Matthew 21:33-46 – The Parable of the Vineyard
SummaryShortly after his triumphal entry into Jerusalem, Jesus teaches about his impending death through a parable about tenants who seize and kill the landowner's son. These events are interpreted as fulfillment of prophecy about rejection and vindication.
AnalysisIn the midst of his controversy with the leaders of the temple that accompanies his teaching just before the passion, Jesus tells this parable of the vineyard as a thinly disguised allegory of his passion and death. Matthew has taken over this parable from Mark (12:1-12), which clearly begins with reflection on the vineyard of God in Isaiah 5:1-7 and interprets Jesus' messianic death in terms of prophecy about a rejected stone that has become the chief cornerstone (Psalm 118:22-23). However, he has thoroughly modified it, by expanding it, making it more clearly allegorical of the passion, and linking it more pointedly to Matthean themes.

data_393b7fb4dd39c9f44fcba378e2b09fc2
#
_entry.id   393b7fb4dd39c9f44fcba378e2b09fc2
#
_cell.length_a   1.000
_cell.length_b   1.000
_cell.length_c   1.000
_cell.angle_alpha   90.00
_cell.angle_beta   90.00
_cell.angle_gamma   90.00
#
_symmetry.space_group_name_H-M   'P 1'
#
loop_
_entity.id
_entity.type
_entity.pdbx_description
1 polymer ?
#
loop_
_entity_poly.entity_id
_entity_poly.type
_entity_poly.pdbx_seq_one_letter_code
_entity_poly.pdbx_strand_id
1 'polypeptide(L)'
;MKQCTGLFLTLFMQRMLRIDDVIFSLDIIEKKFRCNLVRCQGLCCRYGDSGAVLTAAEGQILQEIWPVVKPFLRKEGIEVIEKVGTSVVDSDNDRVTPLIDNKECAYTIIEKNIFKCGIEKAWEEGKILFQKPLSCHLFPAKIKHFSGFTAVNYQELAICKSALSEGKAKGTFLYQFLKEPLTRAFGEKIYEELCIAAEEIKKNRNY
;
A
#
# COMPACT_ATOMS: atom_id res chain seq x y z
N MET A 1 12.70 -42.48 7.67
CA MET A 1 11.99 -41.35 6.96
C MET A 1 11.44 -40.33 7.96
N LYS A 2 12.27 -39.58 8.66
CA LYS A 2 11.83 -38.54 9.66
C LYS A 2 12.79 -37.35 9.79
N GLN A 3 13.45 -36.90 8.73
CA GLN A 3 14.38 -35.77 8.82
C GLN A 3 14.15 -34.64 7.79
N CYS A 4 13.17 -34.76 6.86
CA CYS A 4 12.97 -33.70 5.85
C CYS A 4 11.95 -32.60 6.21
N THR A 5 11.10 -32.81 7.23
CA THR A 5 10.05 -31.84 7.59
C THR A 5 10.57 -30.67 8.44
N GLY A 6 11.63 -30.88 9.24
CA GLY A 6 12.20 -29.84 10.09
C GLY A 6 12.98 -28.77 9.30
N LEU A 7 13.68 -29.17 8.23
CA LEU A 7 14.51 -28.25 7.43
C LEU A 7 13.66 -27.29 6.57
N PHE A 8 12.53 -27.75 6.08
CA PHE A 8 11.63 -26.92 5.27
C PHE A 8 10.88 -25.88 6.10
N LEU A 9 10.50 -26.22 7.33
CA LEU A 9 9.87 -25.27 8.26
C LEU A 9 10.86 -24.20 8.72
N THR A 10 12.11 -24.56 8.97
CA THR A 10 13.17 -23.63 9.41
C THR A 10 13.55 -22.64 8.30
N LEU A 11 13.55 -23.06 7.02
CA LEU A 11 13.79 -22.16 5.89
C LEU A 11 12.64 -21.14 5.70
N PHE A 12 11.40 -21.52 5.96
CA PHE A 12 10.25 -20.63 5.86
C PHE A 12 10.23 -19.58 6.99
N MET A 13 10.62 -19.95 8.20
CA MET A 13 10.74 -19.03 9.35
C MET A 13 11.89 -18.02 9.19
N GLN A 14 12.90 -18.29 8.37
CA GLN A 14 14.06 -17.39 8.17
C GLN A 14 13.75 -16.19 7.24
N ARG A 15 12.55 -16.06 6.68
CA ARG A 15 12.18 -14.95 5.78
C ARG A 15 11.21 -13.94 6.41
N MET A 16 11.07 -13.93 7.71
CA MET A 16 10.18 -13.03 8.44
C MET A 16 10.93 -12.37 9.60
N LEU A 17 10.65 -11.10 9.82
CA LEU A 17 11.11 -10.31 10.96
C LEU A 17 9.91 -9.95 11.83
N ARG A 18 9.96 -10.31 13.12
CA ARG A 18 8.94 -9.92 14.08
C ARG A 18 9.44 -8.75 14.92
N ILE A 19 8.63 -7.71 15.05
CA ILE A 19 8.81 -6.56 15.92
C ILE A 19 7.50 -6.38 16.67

Among others, this may be seen in the added double reference to "hearing" that begins and concludes the parable (21:33, 45). This places the parable alongside other examples of the disciple call to hear and respond. The impression is further strengthened in the explicit double reference to the "kingdom of God" as belonging to those who produce its "fruits" (21:43), which picks up the theme of bearing fruit already present throughout the parable. Finally, in noting that the chief priests and Pharisees recognize the parable to be about themselves, the parable anticipates the following attempts to trap Jesus in argument (22:15-46) that lead to their becoming silent (22:46) and Jesus' lengthy denunciation (23:1-39).